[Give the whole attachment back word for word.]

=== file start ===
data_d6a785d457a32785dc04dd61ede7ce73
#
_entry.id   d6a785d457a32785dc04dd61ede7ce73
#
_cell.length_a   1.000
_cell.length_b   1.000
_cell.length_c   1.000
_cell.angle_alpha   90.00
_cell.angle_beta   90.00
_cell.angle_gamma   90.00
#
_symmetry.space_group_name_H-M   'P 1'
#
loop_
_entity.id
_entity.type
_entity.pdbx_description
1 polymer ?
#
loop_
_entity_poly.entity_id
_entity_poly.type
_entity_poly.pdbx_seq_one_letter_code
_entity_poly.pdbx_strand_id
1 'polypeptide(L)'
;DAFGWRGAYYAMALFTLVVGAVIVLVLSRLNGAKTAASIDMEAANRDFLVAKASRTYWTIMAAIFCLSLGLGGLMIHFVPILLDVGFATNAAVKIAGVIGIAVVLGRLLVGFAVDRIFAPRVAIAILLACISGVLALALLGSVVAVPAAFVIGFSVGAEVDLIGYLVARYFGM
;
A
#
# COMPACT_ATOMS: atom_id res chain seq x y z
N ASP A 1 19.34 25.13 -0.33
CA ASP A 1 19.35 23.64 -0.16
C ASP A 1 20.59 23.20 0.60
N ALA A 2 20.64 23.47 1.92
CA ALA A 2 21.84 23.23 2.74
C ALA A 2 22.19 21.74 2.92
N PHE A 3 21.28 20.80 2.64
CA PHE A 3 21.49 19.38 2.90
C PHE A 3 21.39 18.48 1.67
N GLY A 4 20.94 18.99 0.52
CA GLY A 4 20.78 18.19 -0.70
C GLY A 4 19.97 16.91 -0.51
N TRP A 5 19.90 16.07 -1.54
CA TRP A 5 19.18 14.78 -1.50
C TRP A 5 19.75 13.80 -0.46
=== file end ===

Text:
data_d6a785d457a32785dc04dd61ede7ce73
#
_entry.id   d6a785d457a32785dc04dd61ede7ce73
#
_cell.length_a   1.000
_cell.length_b   1.000
_cell.length_c   1.000
_cell.angle_alpha   90.00
_cell.angle_beta   90.00
_cell.angle_gamma   90.00
#
_symmetry.space_group_name_H-M   'P 1'
#
loop_
_entity.id
_entity.type
_entity.pdbx_description
1 polymer ?
#
loop_
_entity_poly.entity_id
_entity_poly.type
_entity_poly.pdbx_seq_one_letter_code
_entity_poly.pdbx_strand_id
1 'polypeptide(L)'
;DAFGWRGAYYAMALFTLVVGAVIVLVLSRLNGAKTAASIDMEAANRDFLVAKASRTYWTIMAAIFCLSLGLGGLMIHFVPILLDVGFATNAAVKIAGVIGIAVVLGRLLVGFAVDRIFAPRVAIAILLACISGVLALALLGSVVAVPAAFVIGFSVGAEVDLIGYLVARYFGM
;
A
#
# COMPACT_ATOMS: atom_id res chain seq x y z
N ASP A 1 19.34 25.13 -0.33
CA ASP A 1 19.35 23.64 -0.16
C ASP A 1 20.59 23.20 0.60
N ALA A 2 20.64 23.47 1.92
CA ALA A 2 21.84 23.23 2.74
C ALA A 2 22.19 21.74 2.92
N PHE A 3 21.28 20.80 2.64
CA PHE A 3 21.49 19.38 2.90
C PHE A 3 21.39 18.48 1.67
N GLY A 4 20.94 18.99 0.52
CA GLY A 4 20.78 18.19 -0.70
C GLY A 4 19.97 16.91 -0.51
N TRP A 5 19.90 16.07 -1.54
CA TRP A 5 19.18 14.78 -1.50
C TRP A 5 19.75 13.80 -0.46